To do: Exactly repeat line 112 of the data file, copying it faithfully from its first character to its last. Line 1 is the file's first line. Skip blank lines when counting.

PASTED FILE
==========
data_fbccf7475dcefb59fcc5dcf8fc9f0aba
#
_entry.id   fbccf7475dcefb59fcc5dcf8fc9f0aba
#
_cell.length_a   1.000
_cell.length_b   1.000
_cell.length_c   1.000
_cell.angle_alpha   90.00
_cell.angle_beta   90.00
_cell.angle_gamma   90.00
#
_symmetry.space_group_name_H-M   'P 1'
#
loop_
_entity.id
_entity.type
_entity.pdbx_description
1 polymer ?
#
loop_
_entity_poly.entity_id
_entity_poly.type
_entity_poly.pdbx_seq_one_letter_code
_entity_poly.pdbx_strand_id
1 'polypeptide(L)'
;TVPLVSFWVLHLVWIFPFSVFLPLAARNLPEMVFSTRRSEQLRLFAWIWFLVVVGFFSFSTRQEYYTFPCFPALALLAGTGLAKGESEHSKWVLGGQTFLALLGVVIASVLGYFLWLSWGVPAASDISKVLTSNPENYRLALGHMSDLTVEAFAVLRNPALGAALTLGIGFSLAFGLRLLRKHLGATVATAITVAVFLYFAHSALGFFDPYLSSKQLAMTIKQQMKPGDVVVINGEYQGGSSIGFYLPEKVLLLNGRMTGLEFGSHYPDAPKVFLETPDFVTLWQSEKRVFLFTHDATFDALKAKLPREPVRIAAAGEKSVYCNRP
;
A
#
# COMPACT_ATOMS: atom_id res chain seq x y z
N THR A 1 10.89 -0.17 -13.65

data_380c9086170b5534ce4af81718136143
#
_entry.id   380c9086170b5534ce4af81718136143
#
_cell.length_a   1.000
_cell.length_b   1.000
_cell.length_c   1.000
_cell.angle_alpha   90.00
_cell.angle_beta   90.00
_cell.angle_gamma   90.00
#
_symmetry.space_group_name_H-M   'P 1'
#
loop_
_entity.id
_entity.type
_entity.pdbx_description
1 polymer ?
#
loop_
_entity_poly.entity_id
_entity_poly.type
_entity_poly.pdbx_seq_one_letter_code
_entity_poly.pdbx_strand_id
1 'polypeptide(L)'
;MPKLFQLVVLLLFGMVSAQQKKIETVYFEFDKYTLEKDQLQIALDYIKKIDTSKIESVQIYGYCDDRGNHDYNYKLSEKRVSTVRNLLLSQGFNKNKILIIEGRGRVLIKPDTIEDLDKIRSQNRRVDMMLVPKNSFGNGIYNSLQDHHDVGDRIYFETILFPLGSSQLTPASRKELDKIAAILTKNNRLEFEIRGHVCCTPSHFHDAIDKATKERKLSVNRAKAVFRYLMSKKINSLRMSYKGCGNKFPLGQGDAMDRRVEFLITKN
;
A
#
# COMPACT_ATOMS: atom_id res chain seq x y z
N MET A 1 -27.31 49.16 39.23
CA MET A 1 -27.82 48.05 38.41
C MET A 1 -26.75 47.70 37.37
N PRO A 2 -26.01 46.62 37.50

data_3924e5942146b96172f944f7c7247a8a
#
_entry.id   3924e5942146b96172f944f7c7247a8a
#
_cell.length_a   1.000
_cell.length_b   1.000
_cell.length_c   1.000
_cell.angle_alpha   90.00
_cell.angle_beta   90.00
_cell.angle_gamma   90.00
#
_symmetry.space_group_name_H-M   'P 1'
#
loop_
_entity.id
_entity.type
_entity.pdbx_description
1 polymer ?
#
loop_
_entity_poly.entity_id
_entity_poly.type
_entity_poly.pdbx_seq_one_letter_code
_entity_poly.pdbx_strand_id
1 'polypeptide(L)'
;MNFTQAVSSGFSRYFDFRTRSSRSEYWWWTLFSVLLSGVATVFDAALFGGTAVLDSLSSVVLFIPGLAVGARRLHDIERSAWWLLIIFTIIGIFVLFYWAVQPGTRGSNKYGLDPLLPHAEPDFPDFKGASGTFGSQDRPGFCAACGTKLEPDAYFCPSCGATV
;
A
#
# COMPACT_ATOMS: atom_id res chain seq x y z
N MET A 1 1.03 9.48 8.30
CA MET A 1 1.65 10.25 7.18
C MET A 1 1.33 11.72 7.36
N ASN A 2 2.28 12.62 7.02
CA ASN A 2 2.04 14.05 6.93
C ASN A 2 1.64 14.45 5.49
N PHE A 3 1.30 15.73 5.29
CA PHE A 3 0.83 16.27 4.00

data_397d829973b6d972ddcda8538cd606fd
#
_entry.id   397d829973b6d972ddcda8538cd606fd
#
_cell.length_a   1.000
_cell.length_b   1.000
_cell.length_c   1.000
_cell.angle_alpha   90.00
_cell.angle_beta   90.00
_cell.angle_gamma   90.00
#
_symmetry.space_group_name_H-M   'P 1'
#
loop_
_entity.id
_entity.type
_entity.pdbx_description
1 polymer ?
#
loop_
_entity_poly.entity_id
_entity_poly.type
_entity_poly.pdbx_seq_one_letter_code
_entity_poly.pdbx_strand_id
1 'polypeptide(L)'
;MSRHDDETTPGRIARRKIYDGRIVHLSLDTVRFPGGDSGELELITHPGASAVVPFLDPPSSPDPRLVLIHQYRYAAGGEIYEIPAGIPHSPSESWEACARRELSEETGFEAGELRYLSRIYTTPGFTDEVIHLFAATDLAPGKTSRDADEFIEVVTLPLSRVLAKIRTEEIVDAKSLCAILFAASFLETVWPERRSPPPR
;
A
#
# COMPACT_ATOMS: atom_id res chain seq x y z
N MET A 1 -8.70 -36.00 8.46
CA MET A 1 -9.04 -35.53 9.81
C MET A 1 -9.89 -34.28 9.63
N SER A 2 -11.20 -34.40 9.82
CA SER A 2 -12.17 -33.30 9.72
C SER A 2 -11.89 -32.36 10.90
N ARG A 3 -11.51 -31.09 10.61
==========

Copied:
_cell.angle_beta   90.00